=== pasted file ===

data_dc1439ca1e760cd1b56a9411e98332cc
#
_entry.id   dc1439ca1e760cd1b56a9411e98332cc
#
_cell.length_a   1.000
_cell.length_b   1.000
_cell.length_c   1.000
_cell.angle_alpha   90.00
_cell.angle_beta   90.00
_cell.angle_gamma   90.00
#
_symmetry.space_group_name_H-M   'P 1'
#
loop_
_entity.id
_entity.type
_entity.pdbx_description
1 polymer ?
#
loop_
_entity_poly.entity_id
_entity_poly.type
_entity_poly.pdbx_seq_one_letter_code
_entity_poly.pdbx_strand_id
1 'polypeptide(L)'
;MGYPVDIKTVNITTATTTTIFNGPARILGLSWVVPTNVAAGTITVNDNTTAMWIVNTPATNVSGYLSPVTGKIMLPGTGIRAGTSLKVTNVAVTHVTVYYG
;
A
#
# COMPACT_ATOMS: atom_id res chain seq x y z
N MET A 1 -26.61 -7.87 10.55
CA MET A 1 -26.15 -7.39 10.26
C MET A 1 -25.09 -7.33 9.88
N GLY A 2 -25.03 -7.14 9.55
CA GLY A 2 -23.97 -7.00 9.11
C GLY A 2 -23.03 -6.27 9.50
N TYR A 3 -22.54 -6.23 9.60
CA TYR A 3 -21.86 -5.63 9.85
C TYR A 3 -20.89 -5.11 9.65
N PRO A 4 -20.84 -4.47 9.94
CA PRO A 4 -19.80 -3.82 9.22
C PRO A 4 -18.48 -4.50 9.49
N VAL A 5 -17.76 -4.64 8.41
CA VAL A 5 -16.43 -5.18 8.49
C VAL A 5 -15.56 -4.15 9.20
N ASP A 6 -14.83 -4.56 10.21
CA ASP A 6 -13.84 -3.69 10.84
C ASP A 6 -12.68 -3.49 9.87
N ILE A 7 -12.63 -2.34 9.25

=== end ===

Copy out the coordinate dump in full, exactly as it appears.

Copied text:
data_dc1439ca1e760cd1b56a9411e98332cc
#
_entry.id   dc1439ca1e760cd1b56a9411e98332cc
#
_cell.length_a   1.000
_cell.length_b   1.000
_cell.length_c   1.000
_cell.angle_alpha   90.00
_cell.angle_beta   90.00
_cell.angle_gamma   90.00
#
_symmetry.space_group_name_H-M   'P 1'
#
loop_
_entity.id
_entity.type
_entity.pdbx_description
1 polymer ?
#
loop_
_entity_poly.entity_id
_entity_poly.type
_entity_poly.pdbx_seq_one_letter_code
_entity_poly.pdbx_strand_id
1 'polypeptide(L)'
;MGYPVDIKTVNITTATTTTIFNGPARILGLSWVVPTNVAAGTITVNDNTTAMWIVNTPATNVSGYLSPVTGKIMLPGTGIRAGTSLKVTNVAVTHVTVYYG
;
A
#
# COMPACT_ATOMS: atom_id res chain seq x y z
N MET A 1 -26.61 -7.87 10.55
CA MET A 1 -26.15 -7.39 10.26
C MET A 1 -25.09 -7.33 9.88
N GLY A 2 -25.03 -7.14 9.55
CA GLY A 2 -23.97 -7.00 9.11
C GLY A 2 -23.03 -6.27 9.50
N TYR A 3 -22.54 -6.23 9.60
CA TYR A 3 -21.86 -5.63 9.85
C TYR A 3 -20.89 -5.11 9.65
N PRO A 4 -20.84 -4.47 9.94
CA PRO A 4 -19.80 -3.82 9.22
C PRO A 4 -18.48 -4.50 9.49
N VAL A 5 -17.76 -4.64 8.41
CA VAL A 5 -16.43 -5.18 8.49
C VAL A 5 -15.56 -4.15 9.20
N ASP A 6 -14.83 -4.56 10.21
CA ASP A 6 -13.84 -3.69 10.84
C ASP A 6 -12.68 -3.49 9.87
N ILE A 7 -12.63 -2.34 9.25